Credit Repair Tricks: Using CD’s and Personal Loans to Raise Your Credit Score


We get a lot of questions here on Ask Mr Credit, and there have been some excellent ones on raising your credit score.

Most people want to know both “How can I raise my credit score?” and “How can I raise my credit score as fast as possible?

So I thought we would take a look at some simple tricks that really do help you raise your credit score faster. The first one involves getting a CD at your bank, and then using that CD as collateral for a personal loan. This is completely legal, and it does raise your credit score.

Here are the basics, in case you want to try it for yourself:

Call or visit your local bank online to check their rates on CD’s. You may also want to consider various online banks because they sometimes offer higher rates on CD’s than brick and mortar banks do.

*Warning: If you normally do your banking with a credit union, then you will need to ask a manager whether or not the credit union will report the loan to all three credit bureaus. If they do not, then this strategy will not work for you – find a bank that will report your new loan to the credit bureaus instead.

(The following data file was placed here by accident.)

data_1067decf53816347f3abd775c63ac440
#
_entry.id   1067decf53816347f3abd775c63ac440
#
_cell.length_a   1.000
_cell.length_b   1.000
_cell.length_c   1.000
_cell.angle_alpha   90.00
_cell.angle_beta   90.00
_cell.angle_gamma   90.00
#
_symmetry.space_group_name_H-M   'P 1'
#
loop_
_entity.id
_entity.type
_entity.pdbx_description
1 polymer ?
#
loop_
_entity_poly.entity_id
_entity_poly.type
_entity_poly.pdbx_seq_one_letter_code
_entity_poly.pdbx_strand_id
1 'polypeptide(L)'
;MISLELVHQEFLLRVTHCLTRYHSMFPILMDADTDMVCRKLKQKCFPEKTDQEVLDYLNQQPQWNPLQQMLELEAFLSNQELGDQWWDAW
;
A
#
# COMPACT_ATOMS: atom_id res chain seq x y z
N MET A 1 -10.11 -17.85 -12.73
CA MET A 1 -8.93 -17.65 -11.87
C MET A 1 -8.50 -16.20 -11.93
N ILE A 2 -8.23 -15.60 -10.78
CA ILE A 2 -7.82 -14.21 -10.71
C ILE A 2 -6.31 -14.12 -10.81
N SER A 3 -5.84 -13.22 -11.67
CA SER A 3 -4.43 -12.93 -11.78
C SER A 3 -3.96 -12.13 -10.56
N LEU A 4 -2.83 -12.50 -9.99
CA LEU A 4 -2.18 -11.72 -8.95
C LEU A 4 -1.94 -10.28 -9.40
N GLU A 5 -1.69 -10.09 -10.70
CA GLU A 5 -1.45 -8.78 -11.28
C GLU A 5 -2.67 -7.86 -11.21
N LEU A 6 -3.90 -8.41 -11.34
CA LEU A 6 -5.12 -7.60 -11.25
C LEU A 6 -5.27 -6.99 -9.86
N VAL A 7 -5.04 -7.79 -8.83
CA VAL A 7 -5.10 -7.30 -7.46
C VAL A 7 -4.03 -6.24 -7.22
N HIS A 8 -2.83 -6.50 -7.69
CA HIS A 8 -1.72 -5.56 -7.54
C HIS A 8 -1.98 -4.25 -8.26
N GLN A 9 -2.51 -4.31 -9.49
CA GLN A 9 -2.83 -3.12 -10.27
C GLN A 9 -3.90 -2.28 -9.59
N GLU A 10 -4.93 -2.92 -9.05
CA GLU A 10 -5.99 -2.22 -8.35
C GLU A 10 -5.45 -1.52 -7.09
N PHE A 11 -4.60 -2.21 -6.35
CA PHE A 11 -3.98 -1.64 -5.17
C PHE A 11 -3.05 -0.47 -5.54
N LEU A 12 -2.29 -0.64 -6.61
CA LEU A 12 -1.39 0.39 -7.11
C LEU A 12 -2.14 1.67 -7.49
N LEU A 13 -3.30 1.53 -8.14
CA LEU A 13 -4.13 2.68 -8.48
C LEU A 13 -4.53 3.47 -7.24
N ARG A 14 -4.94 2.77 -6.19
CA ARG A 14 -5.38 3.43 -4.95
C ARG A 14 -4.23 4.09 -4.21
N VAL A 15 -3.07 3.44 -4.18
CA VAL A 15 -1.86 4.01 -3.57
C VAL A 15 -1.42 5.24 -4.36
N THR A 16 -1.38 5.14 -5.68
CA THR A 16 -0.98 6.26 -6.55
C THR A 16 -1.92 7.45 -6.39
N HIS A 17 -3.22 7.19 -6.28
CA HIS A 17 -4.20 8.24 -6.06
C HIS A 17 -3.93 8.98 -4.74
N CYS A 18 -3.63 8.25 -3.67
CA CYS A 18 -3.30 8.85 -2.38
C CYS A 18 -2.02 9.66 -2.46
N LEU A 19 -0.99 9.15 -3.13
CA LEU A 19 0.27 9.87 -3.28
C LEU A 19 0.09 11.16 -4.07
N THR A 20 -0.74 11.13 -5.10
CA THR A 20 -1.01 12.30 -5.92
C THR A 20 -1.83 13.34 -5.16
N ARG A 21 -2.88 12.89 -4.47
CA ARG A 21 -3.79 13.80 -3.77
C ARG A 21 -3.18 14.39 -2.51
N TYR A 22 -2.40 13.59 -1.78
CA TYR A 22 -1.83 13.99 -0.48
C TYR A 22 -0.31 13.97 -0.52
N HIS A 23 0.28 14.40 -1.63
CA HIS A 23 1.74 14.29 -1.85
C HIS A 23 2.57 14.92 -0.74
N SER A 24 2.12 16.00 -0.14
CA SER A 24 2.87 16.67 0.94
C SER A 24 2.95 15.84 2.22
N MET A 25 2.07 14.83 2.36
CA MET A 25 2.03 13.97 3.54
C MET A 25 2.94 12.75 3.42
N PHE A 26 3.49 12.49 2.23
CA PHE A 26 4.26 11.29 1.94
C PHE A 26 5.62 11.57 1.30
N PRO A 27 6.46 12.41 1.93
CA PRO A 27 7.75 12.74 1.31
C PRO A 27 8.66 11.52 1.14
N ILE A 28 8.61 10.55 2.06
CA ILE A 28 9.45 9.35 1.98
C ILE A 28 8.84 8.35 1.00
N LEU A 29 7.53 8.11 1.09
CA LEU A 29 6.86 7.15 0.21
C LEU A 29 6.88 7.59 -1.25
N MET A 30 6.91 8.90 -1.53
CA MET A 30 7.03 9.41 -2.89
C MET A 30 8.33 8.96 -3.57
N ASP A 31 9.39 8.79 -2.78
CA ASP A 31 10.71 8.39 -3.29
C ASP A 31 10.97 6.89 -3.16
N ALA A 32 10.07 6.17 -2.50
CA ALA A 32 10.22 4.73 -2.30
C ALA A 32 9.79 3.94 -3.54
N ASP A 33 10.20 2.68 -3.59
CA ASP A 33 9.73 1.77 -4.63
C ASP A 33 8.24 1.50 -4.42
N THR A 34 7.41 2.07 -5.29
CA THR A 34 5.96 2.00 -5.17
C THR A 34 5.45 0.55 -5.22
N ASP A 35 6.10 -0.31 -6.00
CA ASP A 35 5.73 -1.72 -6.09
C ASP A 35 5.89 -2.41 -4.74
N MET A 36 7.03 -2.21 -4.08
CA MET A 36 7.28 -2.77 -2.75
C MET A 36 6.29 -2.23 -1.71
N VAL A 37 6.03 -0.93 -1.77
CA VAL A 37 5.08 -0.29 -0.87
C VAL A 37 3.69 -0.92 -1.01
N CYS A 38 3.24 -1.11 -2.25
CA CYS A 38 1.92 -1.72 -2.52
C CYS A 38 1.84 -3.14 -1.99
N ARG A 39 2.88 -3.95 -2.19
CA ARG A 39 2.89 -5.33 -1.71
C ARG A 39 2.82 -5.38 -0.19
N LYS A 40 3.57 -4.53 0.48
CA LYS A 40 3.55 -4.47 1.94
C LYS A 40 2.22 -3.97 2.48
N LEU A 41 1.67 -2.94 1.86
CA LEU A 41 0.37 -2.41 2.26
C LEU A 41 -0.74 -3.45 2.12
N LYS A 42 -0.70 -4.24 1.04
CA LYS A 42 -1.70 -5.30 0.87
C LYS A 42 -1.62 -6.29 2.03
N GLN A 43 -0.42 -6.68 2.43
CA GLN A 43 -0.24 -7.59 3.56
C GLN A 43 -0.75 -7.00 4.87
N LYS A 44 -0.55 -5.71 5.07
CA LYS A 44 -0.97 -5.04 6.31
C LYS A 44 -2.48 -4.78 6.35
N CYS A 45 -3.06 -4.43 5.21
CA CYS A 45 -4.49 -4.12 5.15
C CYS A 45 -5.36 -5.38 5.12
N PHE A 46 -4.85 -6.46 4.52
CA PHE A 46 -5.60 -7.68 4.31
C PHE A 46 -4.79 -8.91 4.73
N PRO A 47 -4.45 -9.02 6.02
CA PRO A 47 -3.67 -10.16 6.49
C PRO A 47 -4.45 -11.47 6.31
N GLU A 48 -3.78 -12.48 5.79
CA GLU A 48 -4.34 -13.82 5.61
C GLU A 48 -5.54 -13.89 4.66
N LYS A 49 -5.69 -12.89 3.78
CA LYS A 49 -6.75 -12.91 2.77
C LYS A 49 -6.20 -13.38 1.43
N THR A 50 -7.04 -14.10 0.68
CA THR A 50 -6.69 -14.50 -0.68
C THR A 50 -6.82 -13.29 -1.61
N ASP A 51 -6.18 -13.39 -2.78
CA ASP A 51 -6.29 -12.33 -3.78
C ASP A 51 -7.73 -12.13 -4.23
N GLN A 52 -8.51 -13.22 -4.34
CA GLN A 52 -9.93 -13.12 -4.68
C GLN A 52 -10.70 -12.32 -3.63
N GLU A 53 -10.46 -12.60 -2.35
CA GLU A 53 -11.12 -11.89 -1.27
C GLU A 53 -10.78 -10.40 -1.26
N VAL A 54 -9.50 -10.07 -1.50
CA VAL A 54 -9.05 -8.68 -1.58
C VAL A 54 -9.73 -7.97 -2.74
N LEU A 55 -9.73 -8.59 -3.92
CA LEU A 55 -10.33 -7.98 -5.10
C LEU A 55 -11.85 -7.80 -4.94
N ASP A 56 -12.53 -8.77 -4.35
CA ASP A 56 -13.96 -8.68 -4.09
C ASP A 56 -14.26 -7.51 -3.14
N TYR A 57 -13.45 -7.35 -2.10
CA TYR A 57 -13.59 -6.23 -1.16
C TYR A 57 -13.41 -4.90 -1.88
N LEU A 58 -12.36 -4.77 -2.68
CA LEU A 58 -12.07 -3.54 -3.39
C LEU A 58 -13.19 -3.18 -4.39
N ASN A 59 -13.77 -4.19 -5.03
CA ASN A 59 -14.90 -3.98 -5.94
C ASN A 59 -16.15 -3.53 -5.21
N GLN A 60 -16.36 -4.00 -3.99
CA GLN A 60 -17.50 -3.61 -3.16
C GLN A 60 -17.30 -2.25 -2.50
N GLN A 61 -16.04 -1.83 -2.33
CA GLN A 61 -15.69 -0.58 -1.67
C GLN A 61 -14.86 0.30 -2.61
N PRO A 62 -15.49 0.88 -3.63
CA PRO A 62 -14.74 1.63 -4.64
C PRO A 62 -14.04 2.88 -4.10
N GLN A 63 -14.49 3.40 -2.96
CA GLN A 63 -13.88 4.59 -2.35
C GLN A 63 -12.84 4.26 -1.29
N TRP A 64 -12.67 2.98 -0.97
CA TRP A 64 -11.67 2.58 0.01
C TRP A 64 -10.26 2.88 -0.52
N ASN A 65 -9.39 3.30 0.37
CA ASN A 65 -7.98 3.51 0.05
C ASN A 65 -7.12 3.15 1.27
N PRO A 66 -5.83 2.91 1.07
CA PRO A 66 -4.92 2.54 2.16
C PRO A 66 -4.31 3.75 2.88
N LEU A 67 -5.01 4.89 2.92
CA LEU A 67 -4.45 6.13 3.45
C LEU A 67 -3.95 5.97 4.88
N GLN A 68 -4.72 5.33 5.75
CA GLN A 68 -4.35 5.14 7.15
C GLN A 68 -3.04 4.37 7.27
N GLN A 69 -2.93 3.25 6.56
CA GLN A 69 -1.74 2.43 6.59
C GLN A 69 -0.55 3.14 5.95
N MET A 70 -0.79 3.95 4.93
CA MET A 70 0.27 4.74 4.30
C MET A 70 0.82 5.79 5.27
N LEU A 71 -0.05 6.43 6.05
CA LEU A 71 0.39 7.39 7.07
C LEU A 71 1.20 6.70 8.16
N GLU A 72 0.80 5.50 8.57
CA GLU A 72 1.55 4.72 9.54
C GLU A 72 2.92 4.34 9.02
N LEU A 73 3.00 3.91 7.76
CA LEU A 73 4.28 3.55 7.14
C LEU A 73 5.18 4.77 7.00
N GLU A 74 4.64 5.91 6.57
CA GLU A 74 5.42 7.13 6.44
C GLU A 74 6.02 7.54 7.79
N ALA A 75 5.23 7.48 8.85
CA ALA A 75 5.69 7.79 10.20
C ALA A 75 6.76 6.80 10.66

Once you’ve settled on a bank and an interest rate for your CD, read the fine print. Most banks will specify whether or not the CD may be used as collateral for a bank loan. My bank, BB&T has that information on it’s main CD page:

Here’s the quick and simple checklist:

1) Find a bank that you are comfortable with
2) Make sure the bank will report a loan to the credit bureaus
3) Take out a CD
4) Wait about a month – Give the bank time to process the CD, and to get everything in order.
5) Walk into the bank and set up a loan using the CD as collateral.

You can click here to get a printable walk through that covers the entire process step by step.(Microsoft Word File)

Setting up your loan:

Applying for a secured loan (using a CD as collateral) will always get you a better interest rate on the loan than applying for an unsecured personal loan. This is especially important if you have a low credit score. Before you go into the bank to apply for a loan, there are a few things you will need to get together and take with you.

  1. Copies of your pay stubs – make sure that you have at least the last month’s check stubs from your regular job. You may need to take in proof of up to six months of regular paychecks. If your check is directly deposited then print out your last few statements that show a record of the regular deposits.
  2. Work up your monthly budget - You will be expected to prove that you will have the money to repay the loan each month. You will also need to be prepared to list your assets, and liabilities on the loan application.